Money Mitigation

So being in the situation in life that we are right now, money is not exactly free flowing. One of the common things that you hear when you have a baby is how expensive they are.

I maintain that babies do not have to be so expensive, and so far my experience is backing me up. Now you can’t avoid medical expenses, but as far as material needs for the baby, those expenses can be mitigated quite handily even on your first baby.

Ways that we have mitigated material needs for the baby:
1) Accept second-hand things. I’m fortunate to have a few family members who are at the end of the baby-making stages in their lives who have kindly donated items to me. Items include: a car seat, a crib, an electric breast pump, lots of baby clothes, bedding for the crib, a bassinet (we didn’t bring the crib to AZ, and needed a place for Baby to sleep), among others.

2) Buy second-hand things. Deseret Industries, the thrift store in Utah, has baby clothes for $1-$2 a piece. That’s a way, way better price than $10-$15 a piece. I picked up some baby clothes before I left. And let’s be honest, babies grow out of clothes so fast that none of the clothes I got are worn or tattered, and most of them are from pricier brands like Carter’s. Craigslist and local classifieds are also good places to find items for significantly cheaper than you can buy new. Again, most people get rid of baby stuff not because it’s old and tattered, but because they don’t have babies anymore–items are usually in good condition.

3) Cloth diaper. Spending an initial $200-300 on cloth diapers that can be reused on multiple children is much cheaper than using disposables, even considering laundry costs. And in my opinion, cloth diapers are cuter than disposables, too.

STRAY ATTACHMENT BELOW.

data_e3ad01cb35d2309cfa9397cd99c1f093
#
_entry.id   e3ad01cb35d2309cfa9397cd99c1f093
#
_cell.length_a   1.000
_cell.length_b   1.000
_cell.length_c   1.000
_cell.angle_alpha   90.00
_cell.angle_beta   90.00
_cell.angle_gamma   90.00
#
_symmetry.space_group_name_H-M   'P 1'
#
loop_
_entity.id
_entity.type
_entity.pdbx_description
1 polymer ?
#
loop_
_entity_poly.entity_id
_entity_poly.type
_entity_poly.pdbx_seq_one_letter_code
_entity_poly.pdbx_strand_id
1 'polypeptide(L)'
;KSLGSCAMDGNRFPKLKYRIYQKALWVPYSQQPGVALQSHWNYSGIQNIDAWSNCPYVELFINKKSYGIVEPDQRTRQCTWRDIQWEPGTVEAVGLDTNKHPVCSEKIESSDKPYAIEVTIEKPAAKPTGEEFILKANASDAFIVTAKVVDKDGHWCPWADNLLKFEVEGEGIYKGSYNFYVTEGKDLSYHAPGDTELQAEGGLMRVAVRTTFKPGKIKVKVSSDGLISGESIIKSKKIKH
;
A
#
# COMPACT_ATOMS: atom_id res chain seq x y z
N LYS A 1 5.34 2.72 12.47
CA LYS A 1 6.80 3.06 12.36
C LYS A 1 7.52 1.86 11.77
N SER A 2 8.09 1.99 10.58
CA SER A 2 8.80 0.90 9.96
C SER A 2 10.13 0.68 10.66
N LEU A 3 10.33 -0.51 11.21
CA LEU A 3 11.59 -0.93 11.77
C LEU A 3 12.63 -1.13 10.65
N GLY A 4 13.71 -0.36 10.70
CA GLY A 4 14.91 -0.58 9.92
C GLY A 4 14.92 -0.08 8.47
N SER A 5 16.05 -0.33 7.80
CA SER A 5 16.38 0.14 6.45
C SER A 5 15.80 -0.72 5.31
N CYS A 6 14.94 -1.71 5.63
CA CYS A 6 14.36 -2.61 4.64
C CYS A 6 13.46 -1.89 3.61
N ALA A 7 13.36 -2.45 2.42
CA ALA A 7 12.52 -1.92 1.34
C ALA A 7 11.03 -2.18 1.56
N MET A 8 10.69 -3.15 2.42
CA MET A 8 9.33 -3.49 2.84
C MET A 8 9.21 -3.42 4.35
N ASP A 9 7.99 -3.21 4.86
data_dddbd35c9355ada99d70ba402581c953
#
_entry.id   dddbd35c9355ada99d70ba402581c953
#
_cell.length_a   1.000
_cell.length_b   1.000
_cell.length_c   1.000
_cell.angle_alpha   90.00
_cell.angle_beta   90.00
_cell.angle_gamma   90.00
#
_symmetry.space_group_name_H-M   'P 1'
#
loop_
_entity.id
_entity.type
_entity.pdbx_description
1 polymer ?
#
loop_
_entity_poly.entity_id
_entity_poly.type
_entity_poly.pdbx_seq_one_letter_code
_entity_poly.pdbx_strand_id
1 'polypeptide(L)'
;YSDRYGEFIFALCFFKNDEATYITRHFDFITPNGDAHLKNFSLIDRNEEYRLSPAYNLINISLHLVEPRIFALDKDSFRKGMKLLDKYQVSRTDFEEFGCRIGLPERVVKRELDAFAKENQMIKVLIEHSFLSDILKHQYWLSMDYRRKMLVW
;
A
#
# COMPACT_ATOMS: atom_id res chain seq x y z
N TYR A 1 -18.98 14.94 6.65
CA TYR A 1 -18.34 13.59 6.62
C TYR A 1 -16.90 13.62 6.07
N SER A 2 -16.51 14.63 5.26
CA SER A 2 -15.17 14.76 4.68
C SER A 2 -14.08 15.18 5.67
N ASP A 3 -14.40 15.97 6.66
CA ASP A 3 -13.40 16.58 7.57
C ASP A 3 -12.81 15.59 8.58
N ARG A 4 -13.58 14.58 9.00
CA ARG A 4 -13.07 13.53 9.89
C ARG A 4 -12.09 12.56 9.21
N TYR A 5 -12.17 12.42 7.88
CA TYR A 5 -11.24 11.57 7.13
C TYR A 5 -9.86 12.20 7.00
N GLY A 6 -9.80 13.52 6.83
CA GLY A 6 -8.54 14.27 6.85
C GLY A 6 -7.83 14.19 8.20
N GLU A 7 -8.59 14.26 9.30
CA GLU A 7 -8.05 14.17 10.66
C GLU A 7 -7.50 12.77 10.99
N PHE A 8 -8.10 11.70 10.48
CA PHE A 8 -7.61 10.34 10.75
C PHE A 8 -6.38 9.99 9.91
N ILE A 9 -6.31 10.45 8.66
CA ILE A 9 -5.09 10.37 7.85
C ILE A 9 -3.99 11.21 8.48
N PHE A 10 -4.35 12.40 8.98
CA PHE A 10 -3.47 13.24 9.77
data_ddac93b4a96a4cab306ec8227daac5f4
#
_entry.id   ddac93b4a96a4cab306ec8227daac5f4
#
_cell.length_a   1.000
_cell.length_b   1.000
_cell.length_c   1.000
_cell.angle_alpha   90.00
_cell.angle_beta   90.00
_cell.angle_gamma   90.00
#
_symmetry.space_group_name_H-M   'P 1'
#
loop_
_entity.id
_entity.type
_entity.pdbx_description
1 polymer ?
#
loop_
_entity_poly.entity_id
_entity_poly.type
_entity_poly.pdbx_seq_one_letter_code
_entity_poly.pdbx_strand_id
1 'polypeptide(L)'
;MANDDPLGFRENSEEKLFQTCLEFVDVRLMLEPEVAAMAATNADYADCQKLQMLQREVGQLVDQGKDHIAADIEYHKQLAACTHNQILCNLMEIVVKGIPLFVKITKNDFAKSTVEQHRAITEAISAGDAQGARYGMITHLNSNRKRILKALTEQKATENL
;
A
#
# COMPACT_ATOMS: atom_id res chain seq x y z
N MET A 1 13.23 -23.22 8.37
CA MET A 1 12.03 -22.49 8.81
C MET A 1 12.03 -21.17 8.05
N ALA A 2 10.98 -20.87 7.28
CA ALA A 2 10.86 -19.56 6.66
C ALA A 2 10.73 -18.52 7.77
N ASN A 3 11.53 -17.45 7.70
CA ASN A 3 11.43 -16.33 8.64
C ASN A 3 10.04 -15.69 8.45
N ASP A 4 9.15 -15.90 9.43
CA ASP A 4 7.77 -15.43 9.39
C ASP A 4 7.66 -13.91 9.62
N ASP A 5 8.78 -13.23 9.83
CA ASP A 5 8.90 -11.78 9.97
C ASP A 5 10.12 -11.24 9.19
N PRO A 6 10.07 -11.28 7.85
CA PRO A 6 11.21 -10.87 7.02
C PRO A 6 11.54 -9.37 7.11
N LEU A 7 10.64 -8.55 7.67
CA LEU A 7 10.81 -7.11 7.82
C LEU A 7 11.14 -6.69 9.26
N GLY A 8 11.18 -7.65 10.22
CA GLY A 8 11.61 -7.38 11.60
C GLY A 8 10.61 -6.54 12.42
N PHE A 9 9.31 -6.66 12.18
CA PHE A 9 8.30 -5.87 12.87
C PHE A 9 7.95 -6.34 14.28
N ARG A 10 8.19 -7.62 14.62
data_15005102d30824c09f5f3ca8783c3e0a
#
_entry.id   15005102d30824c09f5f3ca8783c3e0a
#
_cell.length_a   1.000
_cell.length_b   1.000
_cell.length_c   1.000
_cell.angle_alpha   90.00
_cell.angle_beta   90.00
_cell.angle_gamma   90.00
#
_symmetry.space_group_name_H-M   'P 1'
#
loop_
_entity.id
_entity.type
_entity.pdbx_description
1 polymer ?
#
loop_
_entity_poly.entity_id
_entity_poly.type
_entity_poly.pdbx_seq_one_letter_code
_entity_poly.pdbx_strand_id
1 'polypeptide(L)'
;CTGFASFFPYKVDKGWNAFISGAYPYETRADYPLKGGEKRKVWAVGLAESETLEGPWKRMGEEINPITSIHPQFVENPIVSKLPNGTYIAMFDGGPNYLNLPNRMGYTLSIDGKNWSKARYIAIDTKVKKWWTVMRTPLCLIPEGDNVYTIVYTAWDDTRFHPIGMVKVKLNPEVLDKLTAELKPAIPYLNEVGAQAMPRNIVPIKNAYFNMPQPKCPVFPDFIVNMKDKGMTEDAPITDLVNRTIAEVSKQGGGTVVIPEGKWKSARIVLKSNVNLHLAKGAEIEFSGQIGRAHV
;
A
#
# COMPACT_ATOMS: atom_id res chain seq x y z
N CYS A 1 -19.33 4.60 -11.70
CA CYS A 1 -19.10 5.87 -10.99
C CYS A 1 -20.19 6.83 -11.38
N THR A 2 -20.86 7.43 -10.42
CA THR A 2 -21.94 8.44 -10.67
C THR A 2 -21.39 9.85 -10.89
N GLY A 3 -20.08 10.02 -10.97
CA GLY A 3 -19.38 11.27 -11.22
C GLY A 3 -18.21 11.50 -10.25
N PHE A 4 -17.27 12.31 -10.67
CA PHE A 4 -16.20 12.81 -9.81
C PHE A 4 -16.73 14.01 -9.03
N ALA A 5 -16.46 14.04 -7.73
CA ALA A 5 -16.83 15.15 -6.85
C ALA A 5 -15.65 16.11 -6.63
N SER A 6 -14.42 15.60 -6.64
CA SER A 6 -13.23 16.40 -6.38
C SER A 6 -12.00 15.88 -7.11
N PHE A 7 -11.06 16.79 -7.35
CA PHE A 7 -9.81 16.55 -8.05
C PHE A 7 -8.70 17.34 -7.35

4) Limiting what material things we got to what we really needed. Initially we decided that there were only three more expensive things that we really needed for the baby: a crib, a car seat, and a stroller. All of these things, while more expensive than other items, could also be purchased less expensively at places like IKEA, Amazon, Wal-Mart or second hand. In addition, there are thousands of baby products on the market that just aren’t a necessity. Maybe some of them make life easier, but with finances and space not in our favor we’ve cut down to what we need. No wipe warmers, baby bath tubs or exersaucers for us.

5) Have a baby shower, and registering only for things I needed. I did a registry on Amazon primarily to give people an idea of what I needed and to let them know that I was planning on cloth diapering. I got a lot of really useful stuff at my baby shower, including a stroller/car seat combo from my mother-in-law and one of Kyle’s aunts. We ended up not purchasing any of the “big ticket” items ourselves, through hand-me-downs and the generosity of our family.

6) Breastfeed. It’s pretty much free. While I know that sometimes things can get in the way of breastfeeding, I’m not going to put money down on anything I’d need if breastfeeding doesn’t work out unless I actually need it. At this point, we’re planning on exclusively breastfeeding, and I’d be lying if I didn’t note that money was a part of this decision.

We’ve actually been blessed to have been given most of what we needed. While there are still a few things left to purchase, I realized the other day that it’s easier to list things that I have purchased for the baby than things that I’ve been given. Having a baby doesn’t have to be super expensive!

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